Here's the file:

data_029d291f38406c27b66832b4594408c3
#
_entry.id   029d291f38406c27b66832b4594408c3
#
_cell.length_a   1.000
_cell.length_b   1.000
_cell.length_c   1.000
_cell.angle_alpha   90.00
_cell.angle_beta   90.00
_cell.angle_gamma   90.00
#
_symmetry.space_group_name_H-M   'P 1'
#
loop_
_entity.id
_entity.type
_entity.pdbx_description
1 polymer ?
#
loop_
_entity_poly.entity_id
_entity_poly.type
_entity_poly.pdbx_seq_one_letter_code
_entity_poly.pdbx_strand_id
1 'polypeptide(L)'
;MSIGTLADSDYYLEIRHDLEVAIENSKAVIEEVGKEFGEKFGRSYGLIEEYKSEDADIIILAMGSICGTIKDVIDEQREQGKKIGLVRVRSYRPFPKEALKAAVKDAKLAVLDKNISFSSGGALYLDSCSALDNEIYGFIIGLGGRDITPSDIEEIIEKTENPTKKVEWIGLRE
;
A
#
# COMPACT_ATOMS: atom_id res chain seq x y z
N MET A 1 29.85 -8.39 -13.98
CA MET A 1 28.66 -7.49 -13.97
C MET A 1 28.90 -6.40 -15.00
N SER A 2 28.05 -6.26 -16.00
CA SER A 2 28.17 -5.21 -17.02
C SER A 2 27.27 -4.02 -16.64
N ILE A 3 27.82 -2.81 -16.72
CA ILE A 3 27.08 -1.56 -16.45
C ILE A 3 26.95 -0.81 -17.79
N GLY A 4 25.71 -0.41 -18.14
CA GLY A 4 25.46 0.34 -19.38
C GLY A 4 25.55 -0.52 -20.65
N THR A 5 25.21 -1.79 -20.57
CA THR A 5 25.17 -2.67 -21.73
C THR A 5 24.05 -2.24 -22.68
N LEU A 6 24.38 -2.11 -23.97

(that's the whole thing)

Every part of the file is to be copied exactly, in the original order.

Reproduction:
data_029d291f38406c27b66832b4594408c3
#
_entry.id   029d291f38406c27b66832b4594408c3
#
_cell.length_a   1.000
_cell.length_b   1.000
_cell.length_c   1.000
_cell.angle_alpha   90.00
_cell.angle_beta   90.00
_cell.angle_gamma   90.00
#
_symmetry.space_group_name_H-M   'P 1'
#
loop_
_entity.id
_entity.type
_entity.pdbx_description
1 polymer ?
#
loop_
_entity_poly.entity_id
_entity_poly.type
_entity_poly.pdbx_seq_one_letter_code
_entity_poly.pdbx_strand_id
1 'polypeptide(L)'
;MSIGTLADSDYYLEIRHDLEVAIENSKAVIEEVGKEFGEKFGRSYGLIEEYKSEDADIIILAMGSICGTIKDVIDEQREQGKKIGLVRVRSYRPFPKEALKAAVKDAKLAVLDKNISFSSGGALYLDSCSALDNEIYGFIIGLGGRDITPSDIEEIIEKTENPTKKVEWIGLRE
;
A
#
# COMPACT_ATOMS: atom_id res chain seq x y z
N MET A 1 29.85 -8.39 -13.98
CA MET A 1 28.66 -7.49 -13.97
C MET A 1 28.90 -6.40 -15.00
N SER A 2 28.05 -6.26 -16.00
CA SER A 2 28.17 -5.21 -17.02
C SER A 2 27.27 -4.02 -16.64
N ILE A 3 27.82 -2.81 -16.72
CA ILE A 3 27.08 -1.56 -16.45
C ILE A 3 26.95 -0.81 -17.79
N GLY A 4 25.71 -0.41 -18.14
CA GLY A 4 25.46 0.34 -19.38
C GLY A 4 25.55 -0.52 -20.65
N THR A 5 25.21 -1.79 -20.57
CA THR A 5 25.17 -2.67 -21.73
C THR A 5 24.05 -2.24 -22.68
N LEU A 6 24.38 -2.11 -23.97